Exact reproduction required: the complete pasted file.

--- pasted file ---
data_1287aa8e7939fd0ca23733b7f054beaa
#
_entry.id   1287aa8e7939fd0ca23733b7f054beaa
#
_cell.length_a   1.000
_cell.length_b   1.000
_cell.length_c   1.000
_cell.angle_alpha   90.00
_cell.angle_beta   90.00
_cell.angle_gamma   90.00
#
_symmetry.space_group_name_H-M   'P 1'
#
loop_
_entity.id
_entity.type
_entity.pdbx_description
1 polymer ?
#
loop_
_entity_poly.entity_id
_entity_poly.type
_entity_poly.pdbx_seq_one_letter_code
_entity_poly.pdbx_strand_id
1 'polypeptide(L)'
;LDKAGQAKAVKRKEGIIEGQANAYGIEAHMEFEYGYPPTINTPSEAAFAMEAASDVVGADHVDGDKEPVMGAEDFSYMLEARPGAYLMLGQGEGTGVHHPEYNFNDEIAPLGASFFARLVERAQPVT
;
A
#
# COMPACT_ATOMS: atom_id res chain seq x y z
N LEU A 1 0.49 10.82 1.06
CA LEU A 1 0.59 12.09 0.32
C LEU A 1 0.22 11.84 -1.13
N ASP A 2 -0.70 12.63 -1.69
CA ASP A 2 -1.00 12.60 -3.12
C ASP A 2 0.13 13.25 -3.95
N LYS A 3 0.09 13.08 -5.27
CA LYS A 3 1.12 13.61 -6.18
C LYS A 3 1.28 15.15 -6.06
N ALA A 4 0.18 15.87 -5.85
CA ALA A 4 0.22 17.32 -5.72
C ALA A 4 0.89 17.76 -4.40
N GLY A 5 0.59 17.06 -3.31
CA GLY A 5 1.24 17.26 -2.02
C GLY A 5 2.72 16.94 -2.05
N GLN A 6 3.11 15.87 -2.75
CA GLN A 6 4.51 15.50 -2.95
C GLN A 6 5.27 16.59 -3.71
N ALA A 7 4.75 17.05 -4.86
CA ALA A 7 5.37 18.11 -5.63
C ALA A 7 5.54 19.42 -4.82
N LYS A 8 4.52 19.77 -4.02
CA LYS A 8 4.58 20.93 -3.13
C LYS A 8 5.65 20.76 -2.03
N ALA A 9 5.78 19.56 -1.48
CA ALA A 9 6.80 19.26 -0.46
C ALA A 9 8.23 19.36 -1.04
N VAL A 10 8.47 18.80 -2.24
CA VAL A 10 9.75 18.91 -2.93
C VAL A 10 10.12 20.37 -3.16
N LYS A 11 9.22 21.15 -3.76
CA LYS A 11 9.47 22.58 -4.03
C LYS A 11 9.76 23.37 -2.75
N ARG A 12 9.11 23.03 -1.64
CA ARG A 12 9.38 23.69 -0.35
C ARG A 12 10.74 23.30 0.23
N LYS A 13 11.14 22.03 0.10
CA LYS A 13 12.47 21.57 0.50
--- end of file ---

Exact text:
data_1287aa8e7939fd0ca23733b7f054beaa
#
_entry.id   1287aa8e7939fd0ca23733b7f054beaa
#
_cell.length_a   1.000
_cell.length_b   1.000
_cell.length_c   1.000
_cell.angle_alpha   90.00
_cell.angle_beta   90.00
_cell.angle_gamma   90.00
#
_symmetry.space_group_name_H-M   'P 1'
#
loop_
_entity.id
_entity.type
_entity.pdbx_description
1 polymer ?
#
loop_
_entity_poly.entity_id
_entity_poly.type
_entity_poly.pdbx_seq_one_letter_code
_entity_poly.pdbx_strand_id
1 'polypeptide(L)'
;LDKAGQAKAVKRKEGIIEGQANAYGIEAHMEFEYGYPPTINTPSEAAFAMEAASDVVGADHVDGDKEPVMGAEDFSYMLEARPGAYLMLGQGEGTGVHHPEYNFNDEIAPLGASFFARLVERAQPVT
;
A
#
# COMPACT_ATOMS: atom_id res chain seq x y z
N LEU A 1 0.49 10.82 1.06
CA LEU A 1 0.59 12.09 0.32
C LEU A 1 0.22 11.84 -1.13
N ASP A 2 -0.70 12.63 -1.69
CA ASP A 2 -1.00 12.60 -3.12
C ASP A 2 0.13 13.25 -3.95
N LYS A 3 0.09 13.08 -5.27
CA LYS A 3 1.12 13.61 -6.18
C LYS A 3 1.28 15.15 -6.06
N ALA A 4 0.18 15.87 -5.85
CA ALA A 4 0.22 17.32 -5.72
C ALA A 4 0.89 17.76 -4.40
N GLY A 5 0.59 17.06 -3.31
CA GLY A 5 1.24 17.26 -2.02
C GLY A 5 2.72 16.94 -2.05
N GLN A 6 3.11 15.87 -2.75
CA GLN A 6 4.51 15.50 -2.95
C GLN A 6 5.27 16.59 -3.71
N ALA A 7 4.75 17.05 -4.86
CA ALA A 7 5.37 18.11 -5.63
C ALA A 7 5.54 19.42 -4.82
N LYS A 8 4.52 19.77 -4.02
CA LYS A 8 4.58 20.93 -3.13
C LYS A 8 5.65 20.76 -2.03
N ALA A 9 5.78 19.56 -1.48
CA ALA A 9 6.80 19.26 -0.46
C ALA A 9 8.23 19.36 -1.04
N VAL A 10 8.47 18.80 -2.24
CA VAL A 10 9.75 18.91 -2.93
C VAL A 10 10.12 20.37 -3.16
N LYS A 11 9.22 21.15 -3.76
CA LYS A 11 9.47 22.58 -4.03
C LYS A 11 9.76 23.37 -2.75
N ARG A 12 9.11 23.03 -1.64
CA ARG A 12 9.38 23.69 -0.35
C ARG A 12 10.74 23.30 0.23
N LYS A 13 11.14 22.03 0.10
CA LYS A 13 12.47 21.57 0.50